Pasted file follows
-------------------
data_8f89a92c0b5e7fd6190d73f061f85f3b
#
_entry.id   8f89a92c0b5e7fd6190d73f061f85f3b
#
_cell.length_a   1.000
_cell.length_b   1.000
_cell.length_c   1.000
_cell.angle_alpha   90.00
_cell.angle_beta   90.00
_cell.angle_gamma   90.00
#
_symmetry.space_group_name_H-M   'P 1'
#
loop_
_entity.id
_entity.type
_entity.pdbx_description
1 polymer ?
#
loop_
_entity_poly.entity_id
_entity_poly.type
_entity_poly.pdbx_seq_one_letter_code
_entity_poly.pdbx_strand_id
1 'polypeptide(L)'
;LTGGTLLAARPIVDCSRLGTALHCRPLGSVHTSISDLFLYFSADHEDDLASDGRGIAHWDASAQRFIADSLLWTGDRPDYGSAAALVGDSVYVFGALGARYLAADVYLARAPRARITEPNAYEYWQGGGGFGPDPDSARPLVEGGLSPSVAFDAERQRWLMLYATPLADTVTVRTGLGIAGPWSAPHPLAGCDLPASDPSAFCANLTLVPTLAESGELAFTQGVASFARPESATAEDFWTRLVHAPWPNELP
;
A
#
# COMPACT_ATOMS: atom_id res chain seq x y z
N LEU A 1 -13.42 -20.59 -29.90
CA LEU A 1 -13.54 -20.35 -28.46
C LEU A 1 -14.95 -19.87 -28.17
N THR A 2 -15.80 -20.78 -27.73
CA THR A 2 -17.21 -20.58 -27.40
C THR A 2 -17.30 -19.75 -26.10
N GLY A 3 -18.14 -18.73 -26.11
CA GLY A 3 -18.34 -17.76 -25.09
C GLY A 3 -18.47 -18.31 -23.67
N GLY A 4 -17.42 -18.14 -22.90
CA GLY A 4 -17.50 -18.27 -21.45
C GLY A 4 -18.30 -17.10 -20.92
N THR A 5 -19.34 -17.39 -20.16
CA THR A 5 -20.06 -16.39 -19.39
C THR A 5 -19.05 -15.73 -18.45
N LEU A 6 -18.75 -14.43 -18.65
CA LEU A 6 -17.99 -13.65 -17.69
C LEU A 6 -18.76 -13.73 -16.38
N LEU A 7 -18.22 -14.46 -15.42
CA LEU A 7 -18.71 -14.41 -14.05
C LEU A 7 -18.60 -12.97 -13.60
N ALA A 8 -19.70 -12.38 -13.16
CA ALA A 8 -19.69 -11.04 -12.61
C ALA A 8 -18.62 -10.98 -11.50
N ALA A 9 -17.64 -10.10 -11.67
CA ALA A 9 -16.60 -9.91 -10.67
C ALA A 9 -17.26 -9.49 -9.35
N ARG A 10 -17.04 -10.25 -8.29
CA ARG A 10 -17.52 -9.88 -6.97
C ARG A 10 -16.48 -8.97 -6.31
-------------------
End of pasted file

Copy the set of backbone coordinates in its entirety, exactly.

data_8f89a92c0b5e7fd6190d73f061f85f3b
#
_entry.id   8f89a92c0b5e7fd6190d73f061f85f3b
#
_cell.length_a   1.000
_cell.length_b   1.000
_cell.length_c   1.000
_cell.angle_alpha   90.00
_cell.angle_beta   90.00
_cell.angle_gamma   90.00
#
_symmetry.space_group_name_H-M   'P 1'
#
loop_
_entity.id
_entity.type
_entity.pdbx_description
1 polymer ?
#
loop_
_entity_poly.entity_id
_entity_poly.type
_entity_poly.pdbx_seq_one_letter_code
_entity_poly.pdbx_strand_id
1 'polypeptide(L)'
;LTGGTLLAARPIVDCSRLGTALHCRPLGSVHTSISDLFLYFSADHEDDLASDGRGIAHWDASAQRFIADSLLWTGDRPDYGSAAALVGDSVYVFGALGARYLAADVYLARAPRARITEPNAYEYWQGGGGFGPDPDSARPLVEGGLSPSVAFDAERQRWLMLYATPLADTVTVRTGLGIAGPWSAPHPLAGCDLPASDPSAFCANLTLVPTLAESGELAFTQGVASFARPESATAEDFWTRLVHAPWPNELP
;
A
#
# COMPACT_ATOMS: atom_id res chain seq x y z
N LEU A 1 -13.42 -20.59 -29.90
CA LEU A 1 -13.54 -20.35 -28.46
C LEU A 1 -14.95 -19.87 -28.17
N THR A 2 -15.80 -20.78 -27.73
CA THR A 2 -17.21 -20.58 -27.40
C THR A 2 -17.30 -19.75 -26.10
N GLY A 3 -18.14 -18.73 -26.11
CA GLY A 3 -18.34 -17.76 -25.09
C GLY A 3 -18.47 -18.31 -23.67
N GLY A 4 -17.42 -18.14 -22.90
CA GLY A 4 -17.50 -18.27 -21.45
C GLY A 4 -18.30 -17.10 -20.92
N THR A 5 -19.34 -17.39 -20.16
CA THR A 5 -20.06 -16.39 -19.39
C THR A 5 -19.05 -15.73 -18.45
N LEU A 6 -18.75 -14.43 -18.65
CA LEU A 6 -17.99 -13.65 -17.69
C LEU A 6 -18.76 -13.73 -16.38
N LEU A 7 -18.22 -14.46 -15.42
CA LEU A 7 -18.71 -14.41 -14.05
C LEU A 7 -18.60 -12.97 -13.60
N ALA A 8 -19.70 -12.38 -13.16
CA ALA A 8 -19.69 -11.04 -12.61
C ALA A 8 -18.62 -10.98 -11.50
N ALA A 9 -17.64 -10.10 -11.67
CA ALA A 9 -16.60 -9.91 -10.67
C ALA A 9 -17.26 -9.49 -9.35
N ARG A 10 -17.04 -10.25 -8.29
CA ARG A 10 -17.52 -9.88 -6.97
C ARG A 10 -16.48 -8.97 -6.31